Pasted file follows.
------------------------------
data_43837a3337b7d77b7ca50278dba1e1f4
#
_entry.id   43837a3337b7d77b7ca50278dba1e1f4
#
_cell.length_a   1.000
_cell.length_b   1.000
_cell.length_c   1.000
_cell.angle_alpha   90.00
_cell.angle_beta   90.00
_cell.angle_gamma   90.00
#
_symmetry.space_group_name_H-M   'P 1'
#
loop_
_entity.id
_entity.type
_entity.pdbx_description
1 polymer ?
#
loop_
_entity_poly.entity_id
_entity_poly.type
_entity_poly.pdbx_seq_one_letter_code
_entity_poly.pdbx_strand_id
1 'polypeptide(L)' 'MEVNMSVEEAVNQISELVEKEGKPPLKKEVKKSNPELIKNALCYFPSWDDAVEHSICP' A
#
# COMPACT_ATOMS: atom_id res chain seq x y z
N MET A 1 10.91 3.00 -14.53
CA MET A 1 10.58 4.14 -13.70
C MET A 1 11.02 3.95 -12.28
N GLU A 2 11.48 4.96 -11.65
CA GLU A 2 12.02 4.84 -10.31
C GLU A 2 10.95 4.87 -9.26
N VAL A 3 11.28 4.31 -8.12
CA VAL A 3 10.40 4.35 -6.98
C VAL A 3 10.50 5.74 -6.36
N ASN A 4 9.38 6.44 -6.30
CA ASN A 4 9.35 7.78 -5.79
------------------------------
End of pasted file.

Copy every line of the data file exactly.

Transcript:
data_43837a3337b7d77b7ca50278dba1e1f4
#
_entry.id   43837a3337b7d77b7ca50278dba1e1f4
#
_cell.length_a   1.000
_cell.length_b   1.000
_cell.length_c   1.000
_cell.angle_alpha   90.00
_cell.angle_beta   90.00
_cell.angle_gamma   90.00
#
_symmetry.space_group_name_H-M   'P 1'
#
loop_
_entity.id
_entity.type
_entity.pdbx_description
1 polymer ?
#
loop_
_entity_poly.entity_id
_entity_poly.type
_entity_poly.pdbx_seq_one_letter_code
_entity_poly.pdbx_strand_id
1 'polypeptide(L)' 'MEVNMSVEEAVNQISELVEKEGKPPLKKEVKKSNPELIKNALCYFPSWDDAVEHSICP' A
#
# COMPACT_ATOMS: atom_id res chain seq x y z
N MET A 1 10.91 3.00 -14.53
CA MET A 1 10.58 4.14 -13.70
C MET A 1 11.02 3.95 -12.28
N GLU A 2 11.48 4.96 -11.65
CA GLU A 2 12.02 4.84 -10.31
C GLU A 2 10.95 4.87 -9.26
N VAL A 3 11.28 4.31 -8.12
CA VAL A 3 10.40 4.35 -6.98
C VAL A 3 10.50 5.74 -6.36
N ASN A 4 9.38 6.44 -6.30
CA ASN A 4 9.35 7.78 -5.79